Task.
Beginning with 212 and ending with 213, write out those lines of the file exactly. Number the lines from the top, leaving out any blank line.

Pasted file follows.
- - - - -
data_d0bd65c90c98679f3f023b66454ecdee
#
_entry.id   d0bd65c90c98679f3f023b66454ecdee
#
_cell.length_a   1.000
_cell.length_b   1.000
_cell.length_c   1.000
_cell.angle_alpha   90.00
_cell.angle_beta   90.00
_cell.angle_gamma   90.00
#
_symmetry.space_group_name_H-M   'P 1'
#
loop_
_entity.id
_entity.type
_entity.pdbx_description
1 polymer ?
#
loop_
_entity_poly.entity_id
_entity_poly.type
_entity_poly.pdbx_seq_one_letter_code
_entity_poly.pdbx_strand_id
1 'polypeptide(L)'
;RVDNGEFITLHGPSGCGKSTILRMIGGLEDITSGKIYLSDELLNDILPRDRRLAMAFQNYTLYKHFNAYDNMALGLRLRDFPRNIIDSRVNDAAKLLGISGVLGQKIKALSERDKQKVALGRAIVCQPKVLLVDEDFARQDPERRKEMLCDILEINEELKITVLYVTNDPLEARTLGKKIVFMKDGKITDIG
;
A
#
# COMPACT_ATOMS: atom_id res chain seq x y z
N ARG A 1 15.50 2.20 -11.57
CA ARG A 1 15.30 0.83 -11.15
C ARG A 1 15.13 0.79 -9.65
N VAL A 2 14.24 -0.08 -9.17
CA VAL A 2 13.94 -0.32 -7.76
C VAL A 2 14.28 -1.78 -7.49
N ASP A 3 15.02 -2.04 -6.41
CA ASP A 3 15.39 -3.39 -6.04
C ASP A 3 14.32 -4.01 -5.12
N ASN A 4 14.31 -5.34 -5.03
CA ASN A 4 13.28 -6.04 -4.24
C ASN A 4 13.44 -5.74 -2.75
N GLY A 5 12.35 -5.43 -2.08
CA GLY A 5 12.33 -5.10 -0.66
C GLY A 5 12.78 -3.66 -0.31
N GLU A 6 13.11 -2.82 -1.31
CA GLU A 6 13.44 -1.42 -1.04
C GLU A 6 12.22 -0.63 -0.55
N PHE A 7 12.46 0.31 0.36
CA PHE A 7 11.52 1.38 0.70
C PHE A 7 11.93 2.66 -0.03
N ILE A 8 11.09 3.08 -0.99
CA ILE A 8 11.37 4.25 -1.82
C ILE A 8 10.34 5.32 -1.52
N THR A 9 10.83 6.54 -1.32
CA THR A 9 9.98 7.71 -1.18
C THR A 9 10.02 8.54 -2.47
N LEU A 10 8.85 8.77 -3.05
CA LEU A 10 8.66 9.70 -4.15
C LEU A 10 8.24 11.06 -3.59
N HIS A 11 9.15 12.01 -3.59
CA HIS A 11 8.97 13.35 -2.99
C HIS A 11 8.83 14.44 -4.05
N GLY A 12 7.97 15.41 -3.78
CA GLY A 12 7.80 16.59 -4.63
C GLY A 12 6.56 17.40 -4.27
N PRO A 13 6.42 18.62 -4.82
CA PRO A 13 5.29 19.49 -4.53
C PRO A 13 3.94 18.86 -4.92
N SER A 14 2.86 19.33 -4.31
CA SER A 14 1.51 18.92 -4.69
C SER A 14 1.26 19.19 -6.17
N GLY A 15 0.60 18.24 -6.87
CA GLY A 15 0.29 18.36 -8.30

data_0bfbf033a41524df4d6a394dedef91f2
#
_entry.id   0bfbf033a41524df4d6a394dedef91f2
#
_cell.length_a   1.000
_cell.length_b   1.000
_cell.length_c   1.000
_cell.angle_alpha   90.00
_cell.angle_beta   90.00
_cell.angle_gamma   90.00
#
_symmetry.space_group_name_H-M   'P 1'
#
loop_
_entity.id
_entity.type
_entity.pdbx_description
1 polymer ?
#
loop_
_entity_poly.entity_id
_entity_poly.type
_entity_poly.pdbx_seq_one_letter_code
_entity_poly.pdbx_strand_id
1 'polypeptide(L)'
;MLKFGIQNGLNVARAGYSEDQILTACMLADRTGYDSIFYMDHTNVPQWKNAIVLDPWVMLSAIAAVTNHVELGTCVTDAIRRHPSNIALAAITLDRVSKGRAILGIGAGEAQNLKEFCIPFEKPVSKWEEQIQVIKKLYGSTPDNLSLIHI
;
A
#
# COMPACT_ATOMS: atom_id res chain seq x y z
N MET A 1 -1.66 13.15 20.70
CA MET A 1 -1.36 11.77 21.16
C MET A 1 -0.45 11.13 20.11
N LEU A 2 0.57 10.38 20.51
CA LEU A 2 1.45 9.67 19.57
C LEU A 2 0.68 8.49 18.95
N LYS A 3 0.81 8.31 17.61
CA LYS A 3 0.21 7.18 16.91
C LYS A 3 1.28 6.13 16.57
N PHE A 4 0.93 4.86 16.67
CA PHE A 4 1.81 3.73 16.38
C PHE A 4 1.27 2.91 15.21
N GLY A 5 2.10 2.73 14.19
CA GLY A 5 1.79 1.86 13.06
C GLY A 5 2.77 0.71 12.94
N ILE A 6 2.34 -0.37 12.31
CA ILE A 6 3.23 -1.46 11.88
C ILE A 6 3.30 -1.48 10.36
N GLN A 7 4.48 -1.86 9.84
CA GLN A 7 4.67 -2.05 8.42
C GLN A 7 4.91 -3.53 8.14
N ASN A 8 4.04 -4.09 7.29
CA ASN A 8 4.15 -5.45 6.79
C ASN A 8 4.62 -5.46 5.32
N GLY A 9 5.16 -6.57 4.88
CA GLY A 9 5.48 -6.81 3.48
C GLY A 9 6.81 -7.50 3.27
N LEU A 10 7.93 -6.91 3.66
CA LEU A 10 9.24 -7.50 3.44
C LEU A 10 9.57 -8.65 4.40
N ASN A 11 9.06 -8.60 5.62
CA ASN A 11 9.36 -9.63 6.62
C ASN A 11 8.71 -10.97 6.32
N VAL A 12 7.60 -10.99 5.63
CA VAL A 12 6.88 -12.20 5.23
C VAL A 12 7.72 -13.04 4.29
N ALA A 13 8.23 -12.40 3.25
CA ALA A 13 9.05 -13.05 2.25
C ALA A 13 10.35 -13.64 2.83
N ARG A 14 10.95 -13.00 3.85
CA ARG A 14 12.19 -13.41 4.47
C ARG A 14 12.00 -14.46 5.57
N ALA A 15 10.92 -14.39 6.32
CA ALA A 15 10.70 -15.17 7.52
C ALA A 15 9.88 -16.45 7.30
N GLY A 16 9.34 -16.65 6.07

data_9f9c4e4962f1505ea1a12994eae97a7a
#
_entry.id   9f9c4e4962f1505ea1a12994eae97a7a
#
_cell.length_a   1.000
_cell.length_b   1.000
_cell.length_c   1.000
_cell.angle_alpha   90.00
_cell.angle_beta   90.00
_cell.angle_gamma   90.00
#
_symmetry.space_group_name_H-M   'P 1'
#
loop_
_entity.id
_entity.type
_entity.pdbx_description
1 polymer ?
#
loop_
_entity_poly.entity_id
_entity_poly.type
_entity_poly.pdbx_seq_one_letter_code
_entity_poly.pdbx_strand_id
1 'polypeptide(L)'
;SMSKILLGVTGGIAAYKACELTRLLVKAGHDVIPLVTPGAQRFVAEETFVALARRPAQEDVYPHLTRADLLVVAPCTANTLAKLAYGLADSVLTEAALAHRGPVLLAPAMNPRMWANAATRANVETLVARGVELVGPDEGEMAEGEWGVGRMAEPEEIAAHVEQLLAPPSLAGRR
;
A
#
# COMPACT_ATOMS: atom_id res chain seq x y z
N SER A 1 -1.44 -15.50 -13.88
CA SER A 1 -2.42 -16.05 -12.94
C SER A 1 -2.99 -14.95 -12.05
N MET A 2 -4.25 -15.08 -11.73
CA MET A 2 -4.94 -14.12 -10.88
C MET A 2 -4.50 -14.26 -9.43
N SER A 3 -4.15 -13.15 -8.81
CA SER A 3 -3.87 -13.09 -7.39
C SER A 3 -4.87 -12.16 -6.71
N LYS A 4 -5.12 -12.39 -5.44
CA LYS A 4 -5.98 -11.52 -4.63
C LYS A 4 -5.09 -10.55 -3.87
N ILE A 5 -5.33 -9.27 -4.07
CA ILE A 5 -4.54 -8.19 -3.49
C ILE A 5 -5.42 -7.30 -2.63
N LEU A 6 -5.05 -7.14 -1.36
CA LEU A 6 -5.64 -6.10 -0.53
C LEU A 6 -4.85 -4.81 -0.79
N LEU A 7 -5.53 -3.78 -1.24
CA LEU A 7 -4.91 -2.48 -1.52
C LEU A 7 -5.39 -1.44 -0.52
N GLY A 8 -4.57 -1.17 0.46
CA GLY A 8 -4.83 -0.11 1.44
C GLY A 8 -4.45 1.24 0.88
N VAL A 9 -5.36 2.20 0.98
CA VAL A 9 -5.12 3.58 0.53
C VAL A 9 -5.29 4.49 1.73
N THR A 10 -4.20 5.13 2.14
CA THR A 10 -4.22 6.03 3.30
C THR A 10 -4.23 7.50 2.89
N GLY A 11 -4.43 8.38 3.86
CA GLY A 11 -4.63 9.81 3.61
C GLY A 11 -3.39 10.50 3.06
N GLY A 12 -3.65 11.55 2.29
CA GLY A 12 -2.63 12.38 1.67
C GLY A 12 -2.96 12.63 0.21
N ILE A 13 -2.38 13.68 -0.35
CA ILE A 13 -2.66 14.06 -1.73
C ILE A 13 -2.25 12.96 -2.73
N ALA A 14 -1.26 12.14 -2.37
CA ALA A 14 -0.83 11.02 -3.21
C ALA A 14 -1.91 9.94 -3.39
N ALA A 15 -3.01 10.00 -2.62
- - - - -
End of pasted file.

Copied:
CA GLY A 11 -4.63 9.81 3.61
C GLY A 11 -3.39 10.50 3.06